Gary Oldman morphs into Winston Churchill for his portrayal of the wartime leader's "Darkest Hour"

Gary Oldman morphs into Winston Churchill for his portrayal of the wartime leader's "Darkest Hour"
By Katy Dartford
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The actor spent three and a half hours every morning having sophisticated prosthetics applied before walking onto the "Darkest Hour" set during the 54-day shoot.


New film, "Darkest Hour" tracks a few weeks in the summer of 1940 during the Nazi invasion of France.

Winston Churchill had just become Prime Minister and was faced with deciding whether to continue fighting or negotiate with Adolf Hitler and Nazi Germany.

Actor Gary Oldman spent three and a half hours every morning in the makeup chair having sophisticated prosthetics applied before walking onto the "Darkest Hour" set during the 54-day shoot. 

He arrived in the studio at 3 a.m. for makeup and the costuming took another half-hour.

"There was a guy called Kazuhiro (Tsuji), who's a Japanese prosthetics artist, who is a genius. And he's actually given up doing prosthetics and become a fine artist, and then Gary persuaded him out of retirement," says the film's director, Joe Wright. 

 "We went through many iterations of the makeup until we hopefully found that sweet spot where, you know, he looked enough like Churchill, but still allowed the audience access to his performance." 

Removing the prosthetics took as much as two hours and could not be removed quickly without damaging Oldman's skin.

He also wore a foam body suit to help recreate Churchill's shape and posture.  

Oldman revealed his Churchillian makeover during the four-week rehearsal period before the shoot began.

"Churchill walked into the rehearsal room, so it was... it was incredible," says Lily James, who plays Churchill's secretary, Elizabeth Layton.

Oldman, who was Oscar-nominated for "Tinker Tailor Soldier Spy," has previously transformed himself into characters as diverse as Sid Vicious and Lee Harvey Oswald.

Director Joe Wright was taken aback by the way Oldman adopted Churchill's distinctive speaking voice, and when he heard the 59-year-old British actor make the famous "fight them on the beaches" speech, he was both relieved and overcome.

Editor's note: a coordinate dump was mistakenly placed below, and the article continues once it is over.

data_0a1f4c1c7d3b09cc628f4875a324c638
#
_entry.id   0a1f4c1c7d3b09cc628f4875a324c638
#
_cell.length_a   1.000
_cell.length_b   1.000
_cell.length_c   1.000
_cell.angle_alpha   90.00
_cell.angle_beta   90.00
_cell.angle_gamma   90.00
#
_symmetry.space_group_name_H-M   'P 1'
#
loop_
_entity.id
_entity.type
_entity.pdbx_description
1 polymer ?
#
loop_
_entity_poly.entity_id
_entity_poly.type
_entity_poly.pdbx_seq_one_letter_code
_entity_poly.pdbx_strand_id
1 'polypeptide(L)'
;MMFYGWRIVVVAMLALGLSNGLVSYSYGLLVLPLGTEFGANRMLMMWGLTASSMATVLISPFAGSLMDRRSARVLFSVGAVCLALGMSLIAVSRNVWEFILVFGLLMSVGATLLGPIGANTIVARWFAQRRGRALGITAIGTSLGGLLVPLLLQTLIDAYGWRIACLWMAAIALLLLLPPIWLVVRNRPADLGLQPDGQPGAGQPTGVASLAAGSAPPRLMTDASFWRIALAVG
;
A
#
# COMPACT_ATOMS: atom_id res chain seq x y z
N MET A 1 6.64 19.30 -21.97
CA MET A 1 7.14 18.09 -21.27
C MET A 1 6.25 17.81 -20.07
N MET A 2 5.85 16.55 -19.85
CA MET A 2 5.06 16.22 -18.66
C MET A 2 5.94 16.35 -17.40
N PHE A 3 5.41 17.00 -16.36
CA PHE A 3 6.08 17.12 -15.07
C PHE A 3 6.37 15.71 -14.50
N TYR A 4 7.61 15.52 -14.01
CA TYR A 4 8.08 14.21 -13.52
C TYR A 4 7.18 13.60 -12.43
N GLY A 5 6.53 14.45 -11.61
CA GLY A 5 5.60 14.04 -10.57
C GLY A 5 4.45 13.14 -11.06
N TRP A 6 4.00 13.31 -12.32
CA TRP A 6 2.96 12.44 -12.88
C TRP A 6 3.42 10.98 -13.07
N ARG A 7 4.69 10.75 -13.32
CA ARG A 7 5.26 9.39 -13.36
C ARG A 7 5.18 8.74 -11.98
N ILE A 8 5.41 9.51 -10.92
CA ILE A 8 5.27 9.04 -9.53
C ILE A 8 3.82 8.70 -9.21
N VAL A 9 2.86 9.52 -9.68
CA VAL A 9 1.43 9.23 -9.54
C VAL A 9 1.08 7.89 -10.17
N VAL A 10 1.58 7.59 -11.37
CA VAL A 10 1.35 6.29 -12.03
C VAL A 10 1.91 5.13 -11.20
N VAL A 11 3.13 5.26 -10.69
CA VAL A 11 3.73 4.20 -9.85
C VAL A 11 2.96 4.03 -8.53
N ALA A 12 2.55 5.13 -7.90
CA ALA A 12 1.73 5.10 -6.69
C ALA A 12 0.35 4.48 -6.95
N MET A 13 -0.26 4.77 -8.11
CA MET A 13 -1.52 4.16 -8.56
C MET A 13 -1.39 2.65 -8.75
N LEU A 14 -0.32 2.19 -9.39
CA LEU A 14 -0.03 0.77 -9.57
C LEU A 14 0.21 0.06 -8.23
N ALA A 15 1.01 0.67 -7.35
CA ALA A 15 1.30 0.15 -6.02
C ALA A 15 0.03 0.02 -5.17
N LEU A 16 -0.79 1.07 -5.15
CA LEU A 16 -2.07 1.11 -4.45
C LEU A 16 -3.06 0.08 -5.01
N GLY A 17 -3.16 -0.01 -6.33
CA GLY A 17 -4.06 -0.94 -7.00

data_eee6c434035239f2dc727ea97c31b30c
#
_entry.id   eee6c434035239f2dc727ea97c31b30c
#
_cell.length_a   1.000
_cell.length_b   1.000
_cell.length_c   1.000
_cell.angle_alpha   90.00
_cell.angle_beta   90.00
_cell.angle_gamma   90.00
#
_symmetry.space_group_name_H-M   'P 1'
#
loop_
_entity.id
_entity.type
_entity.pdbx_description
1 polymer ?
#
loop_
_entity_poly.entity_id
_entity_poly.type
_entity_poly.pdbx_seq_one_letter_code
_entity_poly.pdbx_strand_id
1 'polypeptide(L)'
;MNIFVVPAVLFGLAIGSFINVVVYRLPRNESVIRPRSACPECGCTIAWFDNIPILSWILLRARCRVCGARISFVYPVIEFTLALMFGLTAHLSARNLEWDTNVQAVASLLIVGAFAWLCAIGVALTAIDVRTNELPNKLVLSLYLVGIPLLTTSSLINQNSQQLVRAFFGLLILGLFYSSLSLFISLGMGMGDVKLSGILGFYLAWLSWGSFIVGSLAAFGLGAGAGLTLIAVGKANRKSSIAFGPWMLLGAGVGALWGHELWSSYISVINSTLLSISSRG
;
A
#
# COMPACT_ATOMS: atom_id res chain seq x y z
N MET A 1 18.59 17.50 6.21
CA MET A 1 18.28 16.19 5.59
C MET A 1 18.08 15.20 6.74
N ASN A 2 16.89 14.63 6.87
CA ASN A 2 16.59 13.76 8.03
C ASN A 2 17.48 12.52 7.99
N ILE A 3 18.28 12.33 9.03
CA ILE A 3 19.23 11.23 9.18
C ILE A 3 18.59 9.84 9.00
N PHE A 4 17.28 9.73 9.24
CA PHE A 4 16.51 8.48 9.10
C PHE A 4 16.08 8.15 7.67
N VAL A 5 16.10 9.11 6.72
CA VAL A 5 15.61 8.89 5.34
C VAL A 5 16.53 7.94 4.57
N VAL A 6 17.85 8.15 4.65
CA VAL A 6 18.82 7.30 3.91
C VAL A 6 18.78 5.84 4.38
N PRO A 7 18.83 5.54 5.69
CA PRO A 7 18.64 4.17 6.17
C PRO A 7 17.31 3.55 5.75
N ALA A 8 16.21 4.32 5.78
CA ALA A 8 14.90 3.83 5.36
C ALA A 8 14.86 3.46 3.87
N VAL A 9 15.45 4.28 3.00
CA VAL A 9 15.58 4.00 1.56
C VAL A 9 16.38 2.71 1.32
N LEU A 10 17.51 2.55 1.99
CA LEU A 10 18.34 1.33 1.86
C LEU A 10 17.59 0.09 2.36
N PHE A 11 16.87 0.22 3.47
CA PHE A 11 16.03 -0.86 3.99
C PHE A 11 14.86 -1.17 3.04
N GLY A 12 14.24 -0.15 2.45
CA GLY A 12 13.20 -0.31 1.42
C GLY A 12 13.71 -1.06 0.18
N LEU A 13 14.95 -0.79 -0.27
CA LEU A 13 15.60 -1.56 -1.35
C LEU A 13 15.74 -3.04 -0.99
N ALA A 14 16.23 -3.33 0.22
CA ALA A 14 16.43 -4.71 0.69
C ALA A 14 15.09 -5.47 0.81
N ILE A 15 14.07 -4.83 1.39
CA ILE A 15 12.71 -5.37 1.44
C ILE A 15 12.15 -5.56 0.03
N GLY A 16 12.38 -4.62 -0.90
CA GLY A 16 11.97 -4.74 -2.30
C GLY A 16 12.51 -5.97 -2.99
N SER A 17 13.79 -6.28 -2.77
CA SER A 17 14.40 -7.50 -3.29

"I felt quite emotional, actually. I think most people in the room at the time felt quite emotional," says Wright ("Pan," "Atonement".) It was a very touching moment, you know." said Wright.

Churchill himself is among the most revered and studied figures of 20th-century history and his speeches of May and June 1940 mobilised a nation.

"Churchill first and foremost was a great, great writer, and that was the genesis of the project: you know, how did someone write - or why and how did someone write - three of the greatest political speeches of history in this short four-week window." added Wright.

"Darkest Hour" takes place almost exclusively indoors during parliamentary sessions and private meetings.

It offers the diplomatic side to the recent action movie "Dunkirk," Christopher Nolan's recent film which follows the evacuation of Allied soldiers.

Cut off and surrounded by the German army in the French city of Dunkirk, Churchill decided to risk evacuating them by sea.


"Darkest Hour" gets its title from the understandable depression that had spread throughout the British government at that time.

Members of Churchill's new War Cabinet wanted to negotiate for peace. 

Churchill's predecessor Neville Chamberlain and senior conservative politician Edward Wood both considered Churchill unhinged for believing Britain could survive.

As the film notes, Hitler may have had the world's greatest army in the spring of 1940, but he still had no way of transporting it across the British "moat" of the English Channel.

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